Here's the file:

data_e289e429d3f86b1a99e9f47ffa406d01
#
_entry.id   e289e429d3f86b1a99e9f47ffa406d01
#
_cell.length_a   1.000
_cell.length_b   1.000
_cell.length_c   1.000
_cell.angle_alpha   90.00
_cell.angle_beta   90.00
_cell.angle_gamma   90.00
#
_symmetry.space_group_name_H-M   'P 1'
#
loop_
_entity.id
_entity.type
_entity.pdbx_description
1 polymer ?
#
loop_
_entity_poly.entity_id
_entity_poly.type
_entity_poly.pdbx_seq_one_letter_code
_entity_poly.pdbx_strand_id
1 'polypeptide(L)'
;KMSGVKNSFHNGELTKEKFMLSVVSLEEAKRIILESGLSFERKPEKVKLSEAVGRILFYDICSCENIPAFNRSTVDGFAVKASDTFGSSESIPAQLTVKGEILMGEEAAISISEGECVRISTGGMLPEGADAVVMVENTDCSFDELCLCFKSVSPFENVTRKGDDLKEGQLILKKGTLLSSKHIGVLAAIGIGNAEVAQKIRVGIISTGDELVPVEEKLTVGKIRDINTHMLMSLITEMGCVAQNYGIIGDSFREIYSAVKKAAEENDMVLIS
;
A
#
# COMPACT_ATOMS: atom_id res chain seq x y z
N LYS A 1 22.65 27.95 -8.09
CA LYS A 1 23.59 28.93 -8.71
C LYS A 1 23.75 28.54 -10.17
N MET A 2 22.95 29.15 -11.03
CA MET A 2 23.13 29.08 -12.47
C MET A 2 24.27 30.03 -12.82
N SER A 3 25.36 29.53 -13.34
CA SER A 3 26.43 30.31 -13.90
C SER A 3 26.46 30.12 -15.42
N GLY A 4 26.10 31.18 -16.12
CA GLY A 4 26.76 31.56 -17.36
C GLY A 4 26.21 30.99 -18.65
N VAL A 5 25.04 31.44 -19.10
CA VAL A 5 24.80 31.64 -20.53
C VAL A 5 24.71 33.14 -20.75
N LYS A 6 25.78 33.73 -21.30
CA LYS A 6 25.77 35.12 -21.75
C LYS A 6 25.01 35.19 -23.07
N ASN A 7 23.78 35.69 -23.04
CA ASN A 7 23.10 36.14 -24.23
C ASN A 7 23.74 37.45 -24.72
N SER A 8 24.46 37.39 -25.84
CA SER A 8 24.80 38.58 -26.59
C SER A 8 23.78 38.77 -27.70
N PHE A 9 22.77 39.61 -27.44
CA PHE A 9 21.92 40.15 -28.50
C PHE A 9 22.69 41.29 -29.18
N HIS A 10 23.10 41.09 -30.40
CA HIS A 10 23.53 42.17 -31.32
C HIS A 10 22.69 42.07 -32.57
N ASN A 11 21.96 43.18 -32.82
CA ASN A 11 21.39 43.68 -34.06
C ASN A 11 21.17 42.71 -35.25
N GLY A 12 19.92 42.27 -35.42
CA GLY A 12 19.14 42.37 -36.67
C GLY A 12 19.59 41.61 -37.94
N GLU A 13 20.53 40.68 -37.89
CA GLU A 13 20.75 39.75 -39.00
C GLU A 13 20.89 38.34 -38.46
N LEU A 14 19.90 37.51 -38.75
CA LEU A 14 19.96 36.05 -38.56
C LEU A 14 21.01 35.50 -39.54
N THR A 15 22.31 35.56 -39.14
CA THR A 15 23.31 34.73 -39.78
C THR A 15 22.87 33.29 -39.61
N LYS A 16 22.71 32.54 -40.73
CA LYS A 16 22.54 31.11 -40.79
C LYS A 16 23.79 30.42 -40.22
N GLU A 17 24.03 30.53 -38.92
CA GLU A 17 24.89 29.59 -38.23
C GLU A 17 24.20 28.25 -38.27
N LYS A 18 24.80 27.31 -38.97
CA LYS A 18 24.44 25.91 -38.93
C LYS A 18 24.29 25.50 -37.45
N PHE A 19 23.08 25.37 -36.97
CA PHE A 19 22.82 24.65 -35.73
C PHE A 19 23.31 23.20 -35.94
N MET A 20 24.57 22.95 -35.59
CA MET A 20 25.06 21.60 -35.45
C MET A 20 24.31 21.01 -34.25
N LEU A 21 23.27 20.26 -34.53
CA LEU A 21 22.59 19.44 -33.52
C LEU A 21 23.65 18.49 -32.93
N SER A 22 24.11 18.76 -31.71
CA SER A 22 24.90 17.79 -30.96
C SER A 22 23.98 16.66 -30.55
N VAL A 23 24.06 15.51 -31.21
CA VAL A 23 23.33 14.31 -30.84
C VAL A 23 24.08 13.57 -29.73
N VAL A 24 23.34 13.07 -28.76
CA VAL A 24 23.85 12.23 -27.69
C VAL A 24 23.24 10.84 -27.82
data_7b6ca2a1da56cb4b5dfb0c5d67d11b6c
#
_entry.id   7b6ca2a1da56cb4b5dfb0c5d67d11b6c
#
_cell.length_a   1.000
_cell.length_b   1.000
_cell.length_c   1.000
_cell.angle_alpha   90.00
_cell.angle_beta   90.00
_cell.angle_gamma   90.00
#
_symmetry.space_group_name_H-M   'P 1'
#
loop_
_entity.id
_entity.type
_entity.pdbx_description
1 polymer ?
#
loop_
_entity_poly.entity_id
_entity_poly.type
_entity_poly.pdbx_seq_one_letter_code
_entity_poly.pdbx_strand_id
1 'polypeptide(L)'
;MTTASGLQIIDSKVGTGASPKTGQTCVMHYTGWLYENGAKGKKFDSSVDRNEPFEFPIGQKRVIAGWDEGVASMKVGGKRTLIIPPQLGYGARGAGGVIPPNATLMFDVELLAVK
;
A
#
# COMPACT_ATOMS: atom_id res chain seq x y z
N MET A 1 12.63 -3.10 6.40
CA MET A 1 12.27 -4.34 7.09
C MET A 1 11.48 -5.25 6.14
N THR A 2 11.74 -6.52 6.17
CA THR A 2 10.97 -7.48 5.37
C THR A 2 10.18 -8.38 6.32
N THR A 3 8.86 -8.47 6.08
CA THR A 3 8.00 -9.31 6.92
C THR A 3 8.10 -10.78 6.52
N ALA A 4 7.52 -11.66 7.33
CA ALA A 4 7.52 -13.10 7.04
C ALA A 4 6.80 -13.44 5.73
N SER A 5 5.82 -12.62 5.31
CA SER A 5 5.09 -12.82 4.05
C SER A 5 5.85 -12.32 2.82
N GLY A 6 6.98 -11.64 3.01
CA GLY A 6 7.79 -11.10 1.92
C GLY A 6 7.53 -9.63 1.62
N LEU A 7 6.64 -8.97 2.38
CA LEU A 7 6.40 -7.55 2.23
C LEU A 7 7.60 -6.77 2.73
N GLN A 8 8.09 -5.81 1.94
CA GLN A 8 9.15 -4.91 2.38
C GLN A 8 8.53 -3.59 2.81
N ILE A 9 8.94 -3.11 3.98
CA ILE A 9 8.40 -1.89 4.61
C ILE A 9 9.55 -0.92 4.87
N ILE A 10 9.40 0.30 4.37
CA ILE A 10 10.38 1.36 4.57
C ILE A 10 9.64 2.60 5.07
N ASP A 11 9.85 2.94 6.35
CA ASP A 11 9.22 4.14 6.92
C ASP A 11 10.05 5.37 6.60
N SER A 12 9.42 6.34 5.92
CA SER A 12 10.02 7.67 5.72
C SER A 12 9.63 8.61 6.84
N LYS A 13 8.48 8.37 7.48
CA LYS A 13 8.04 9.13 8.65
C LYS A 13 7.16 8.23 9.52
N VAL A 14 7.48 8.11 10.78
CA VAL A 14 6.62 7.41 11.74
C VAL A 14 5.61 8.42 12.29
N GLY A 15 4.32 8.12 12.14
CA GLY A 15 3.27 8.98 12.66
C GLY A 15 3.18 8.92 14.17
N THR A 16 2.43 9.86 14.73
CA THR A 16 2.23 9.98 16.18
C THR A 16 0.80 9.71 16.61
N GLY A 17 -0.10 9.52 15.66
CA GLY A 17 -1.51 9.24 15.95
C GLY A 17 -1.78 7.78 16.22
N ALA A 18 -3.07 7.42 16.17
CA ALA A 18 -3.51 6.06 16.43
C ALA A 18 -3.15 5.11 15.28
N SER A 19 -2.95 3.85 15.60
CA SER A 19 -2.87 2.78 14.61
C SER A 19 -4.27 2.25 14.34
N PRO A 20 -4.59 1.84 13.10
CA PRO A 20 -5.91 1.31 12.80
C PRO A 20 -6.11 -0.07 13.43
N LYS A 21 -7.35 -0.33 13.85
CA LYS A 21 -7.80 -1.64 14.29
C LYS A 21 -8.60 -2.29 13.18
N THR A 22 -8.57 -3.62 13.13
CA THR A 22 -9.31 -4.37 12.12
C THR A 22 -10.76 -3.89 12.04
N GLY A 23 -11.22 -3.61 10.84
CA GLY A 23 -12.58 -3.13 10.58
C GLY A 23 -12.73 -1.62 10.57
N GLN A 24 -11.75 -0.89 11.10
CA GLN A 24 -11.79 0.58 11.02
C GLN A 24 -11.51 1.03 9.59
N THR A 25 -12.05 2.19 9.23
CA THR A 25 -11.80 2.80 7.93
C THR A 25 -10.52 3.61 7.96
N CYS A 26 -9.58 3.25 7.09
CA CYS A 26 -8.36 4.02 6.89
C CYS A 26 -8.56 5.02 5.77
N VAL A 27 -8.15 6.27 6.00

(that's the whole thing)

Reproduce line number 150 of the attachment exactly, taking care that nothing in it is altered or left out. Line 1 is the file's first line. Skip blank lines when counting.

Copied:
C GLY A 6 7.53 -9.63 1.62